Top of the Hops: A stout review of porters

Is there a difference between a porter and a stout?

Is there a difference between a porter and a stout?

Where do we begin?

Is there a difference between a porter and a stout? A question that has flummoxed a great many and caused much debate and rancour. Well, let me save you a Google search and answer: in short, no. Well, not in any meaningful way, aside from Porter historically being stronger.

A brief history lesson for the uninitiated:
Porter is a dark style of beer developed in London from well-hopped beers made from brown malt. The name was first recorded in the 18th century and is thought to come from its popularity with street river, and latterly Railway porters.

Porters (folk who carried stuff around) worked irregular hours and would want a strong filling brew when clocking off.

You will be familiar with stout if you’ve ever sampled Ireland’s national beverage of choice. Fun fact: Which country drinks the most Guinness per head in the world? Read on to find out…

So here are my three Top of the Hops for Porters

#1. Beavertown Smog Rocket, Smoked Porter, 5.4%

Beavertown make a plethora of damn tasty tipples and I recommend a visit to their taprooms in Tottenham Hale. This black beauty is another fine example of their signature branded style; a well-conceived beer in a comic book inspired can with pulled-out metal detailing. For me it’s hard to see past this beauty when standing at the bar, it is that good.

In their own words:

“Inspired by London’s Industrial Revolution when Smog filled the air and the Porter was the beer of the people. An original home brew recipe using 9 different malts including a good chunk of smoked ‘Rauchmaltz’ from Bamberg, Germany. Big flavour hits of molasses, raisins and caramel are cut with the resinous US hop Chinook. Smokey aromas fly, reminiscent of the smoke stacks of industrial London.”

Malt: Best, Smoke, Caramalt, Crystal, Oats, Munich, Brown, Chocolate, Black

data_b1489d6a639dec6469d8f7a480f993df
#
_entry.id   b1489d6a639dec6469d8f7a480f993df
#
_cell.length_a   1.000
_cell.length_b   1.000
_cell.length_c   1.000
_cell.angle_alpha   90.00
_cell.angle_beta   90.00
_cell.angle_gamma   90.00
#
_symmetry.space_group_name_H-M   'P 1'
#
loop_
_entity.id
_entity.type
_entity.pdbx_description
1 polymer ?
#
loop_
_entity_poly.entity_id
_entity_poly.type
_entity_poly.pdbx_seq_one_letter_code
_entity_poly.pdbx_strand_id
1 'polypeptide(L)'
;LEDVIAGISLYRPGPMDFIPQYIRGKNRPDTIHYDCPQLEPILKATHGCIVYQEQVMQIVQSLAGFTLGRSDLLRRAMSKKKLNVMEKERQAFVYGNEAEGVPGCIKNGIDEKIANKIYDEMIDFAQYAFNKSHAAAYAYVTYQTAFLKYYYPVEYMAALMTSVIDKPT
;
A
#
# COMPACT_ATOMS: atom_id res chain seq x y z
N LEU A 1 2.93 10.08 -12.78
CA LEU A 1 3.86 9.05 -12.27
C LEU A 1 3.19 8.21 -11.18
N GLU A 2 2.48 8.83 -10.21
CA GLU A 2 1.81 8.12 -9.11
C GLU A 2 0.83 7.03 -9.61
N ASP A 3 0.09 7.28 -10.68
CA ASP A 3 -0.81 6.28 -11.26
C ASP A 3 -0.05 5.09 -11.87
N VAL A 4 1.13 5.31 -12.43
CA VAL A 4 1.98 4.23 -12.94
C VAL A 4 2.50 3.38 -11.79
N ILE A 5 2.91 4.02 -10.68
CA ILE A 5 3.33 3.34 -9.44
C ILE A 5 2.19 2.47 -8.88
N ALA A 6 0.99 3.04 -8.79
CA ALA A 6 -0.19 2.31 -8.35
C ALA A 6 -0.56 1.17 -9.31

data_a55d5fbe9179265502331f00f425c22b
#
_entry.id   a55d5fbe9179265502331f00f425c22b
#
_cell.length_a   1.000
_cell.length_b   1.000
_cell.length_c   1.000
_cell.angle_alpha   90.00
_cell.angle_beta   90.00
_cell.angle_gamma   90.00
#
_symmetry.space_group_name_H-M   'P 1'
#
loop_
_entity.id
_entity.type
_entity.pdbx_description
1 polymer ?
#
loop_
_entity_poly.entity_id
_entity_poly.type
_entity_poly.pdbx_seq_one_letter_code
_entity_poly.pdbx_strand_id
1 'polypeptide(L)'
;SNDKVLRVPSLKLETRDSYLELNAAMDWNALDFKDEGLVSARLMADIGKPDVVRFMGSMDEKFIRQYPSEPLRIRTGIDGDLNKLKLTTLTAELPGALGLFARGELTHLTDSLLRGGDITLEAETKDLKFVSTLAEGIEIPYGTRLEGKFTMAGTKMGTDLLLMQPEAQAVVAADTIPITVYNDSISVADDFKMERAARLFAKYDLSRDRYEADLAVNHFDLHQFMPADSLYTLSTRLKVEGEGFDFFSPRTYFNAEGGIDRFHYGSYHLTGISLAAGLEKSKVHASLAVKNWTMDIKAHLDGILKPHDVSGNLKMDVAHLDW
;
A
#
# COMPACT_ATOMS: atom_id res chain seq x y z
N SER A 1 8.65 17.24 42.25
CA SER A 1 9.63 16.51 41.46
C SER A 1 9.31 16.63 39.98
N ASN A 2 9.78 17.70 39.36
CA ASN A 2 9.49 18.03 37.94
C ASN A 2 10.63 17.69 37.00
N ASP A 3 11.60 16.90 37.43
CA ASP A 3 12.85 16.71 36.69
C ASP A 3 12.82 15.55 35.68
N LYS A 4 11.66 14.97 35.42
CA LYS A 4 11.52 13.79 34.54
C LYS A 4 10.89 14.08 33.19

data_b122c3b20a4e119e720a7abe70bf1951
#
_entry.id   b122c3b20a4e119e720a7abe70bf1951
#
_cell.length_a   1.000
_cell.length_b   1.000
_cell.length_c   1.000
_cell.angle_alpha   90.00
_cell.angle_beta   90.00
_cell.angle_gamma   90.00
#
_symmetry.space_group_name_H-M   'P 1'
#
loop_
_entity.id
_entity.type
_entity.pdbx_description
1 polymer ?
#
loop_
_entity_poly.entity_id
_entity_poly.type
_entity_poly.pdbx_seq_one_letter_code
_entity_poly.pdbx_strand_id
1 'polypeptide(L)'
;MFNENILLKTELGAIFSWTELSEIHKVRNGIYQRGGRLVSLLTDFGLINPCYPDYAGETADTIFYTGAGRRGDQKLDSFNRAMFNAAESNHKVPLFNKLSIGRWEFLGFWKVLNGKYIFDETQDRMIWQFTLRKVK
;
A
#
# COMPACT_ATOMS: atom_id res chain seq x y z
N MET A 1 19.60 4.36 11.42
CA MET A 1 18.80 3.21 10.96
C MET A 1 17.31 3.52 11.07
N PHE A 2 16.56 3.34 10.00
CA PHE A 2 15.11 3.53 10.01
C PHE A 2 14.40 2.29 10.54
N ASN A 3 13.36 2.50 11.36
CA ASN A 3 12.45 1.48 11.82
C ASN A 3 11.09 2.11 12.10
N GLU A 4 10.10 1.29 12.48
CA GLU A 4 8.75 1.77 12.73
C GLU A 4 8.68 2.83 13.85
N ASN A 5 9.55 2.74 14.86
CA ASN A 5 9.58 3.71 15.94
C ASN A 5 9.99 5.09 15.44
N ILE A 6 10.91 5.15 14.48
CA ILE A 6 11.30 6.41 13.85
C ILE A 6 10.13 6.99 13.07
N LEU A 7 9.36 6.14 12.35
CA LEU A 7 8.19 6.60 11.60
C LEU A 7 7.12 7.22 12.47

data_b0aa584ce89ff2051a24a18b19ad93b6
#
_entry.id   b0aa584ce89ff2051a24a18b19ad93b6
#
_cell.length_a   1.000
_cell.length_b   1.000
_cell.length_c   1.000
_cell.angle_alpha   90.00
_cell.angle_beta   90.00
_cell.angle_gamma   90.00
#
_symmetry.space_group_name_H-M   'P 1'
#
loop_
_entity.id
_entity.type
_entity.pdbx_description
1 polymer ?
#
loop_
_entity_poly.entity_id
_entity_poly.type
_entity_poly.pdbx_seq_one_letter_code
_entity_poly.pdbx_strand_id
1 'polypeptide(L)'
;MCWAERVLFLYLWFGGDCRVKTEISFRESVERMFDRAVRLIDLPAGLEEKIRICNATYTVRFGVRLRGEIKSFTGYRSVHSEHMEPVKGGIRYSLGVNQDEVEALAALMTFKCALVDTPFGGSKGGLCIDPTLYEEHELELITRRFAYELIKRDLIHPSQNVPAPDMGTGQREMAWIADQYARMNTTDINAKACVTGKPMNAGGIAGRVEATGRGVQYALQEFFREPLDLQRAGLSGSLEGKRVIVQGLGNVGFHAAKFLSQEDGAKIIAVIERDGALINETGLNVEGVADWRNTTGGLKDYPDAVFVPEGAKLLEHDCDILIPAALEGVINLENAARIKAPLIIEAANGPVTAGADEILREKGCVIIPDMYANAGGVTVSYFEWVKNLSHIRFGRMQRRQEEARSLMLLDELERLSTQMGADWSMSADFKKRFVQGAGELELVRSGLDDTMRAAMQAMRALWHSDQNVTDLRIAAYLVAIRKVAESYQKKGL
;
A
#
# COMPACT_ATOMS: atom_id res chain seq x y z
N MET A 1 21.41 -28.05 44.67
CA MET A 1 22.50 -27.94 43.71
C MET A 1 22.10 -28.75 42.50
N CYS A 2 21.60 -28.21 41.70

Hops: Magnum, Chinook

#2 Guinness, West Indies Porter, 6%

The first stout/porter I tried was Guinness, as probably is the case for you dear reader. Then Guinness decided to diversify their product range and boom! Guinness says the recipe dates back to 1801, which may have influenced the simple bold type and colour palette. The shield shaped logo and distinctive colours held to distinguish it from Guinness’ ever-expanding range. This particular porter has a little sister (“Dublin Porter”), but the ‘Windies’ is the one for me.

In their own words:

“A beer well-travelled, Guinness West Indies Porter was inspired by a recipe devised by our brewers back in 1801, when we first decided to export our legendary porter across the globe. The mother of what we now know as our Foreign Extra Stout, it was the pioneering brew that began it all, crafted with more hops to preserve the beer during sea voyages of four-to-five weeks in tropical climes.”

Aroma: Toffee, caramel, slight chocolatey notes

Flavour: Sweet, more chocolate than coffee flavours

Palate: Smooth easy finish, with a medium sweet mouth feel

Appearance: Ruby red with a frothy head

#3. 5 Points Railway Porter, London Porter, 4.8%

Five Points is based in Hackney, East London, and has been brewing bold, flavoursome beers in a Victorian railway arch since March 2013. Kate Lyons, the graphic artist behind their visual branding, created a clean and classic look that still manages to be bold and eye-catching.

In their own words:

“A Porter in the classic London style with our own twist. Aromas of chocolate and coffee with hints of caramel, brewed with British East Kent Goldings hops.”

Hops: East Kent Goldings


Thanks for reading, if you’ve made it this far then I can reveal that Nigeria consumes the most Guinness per head globally. More than Ireland. Crazy.


Image source: Beavertown


Chris Jeeves
Bitchin’ Kitchen in house beer enthusiast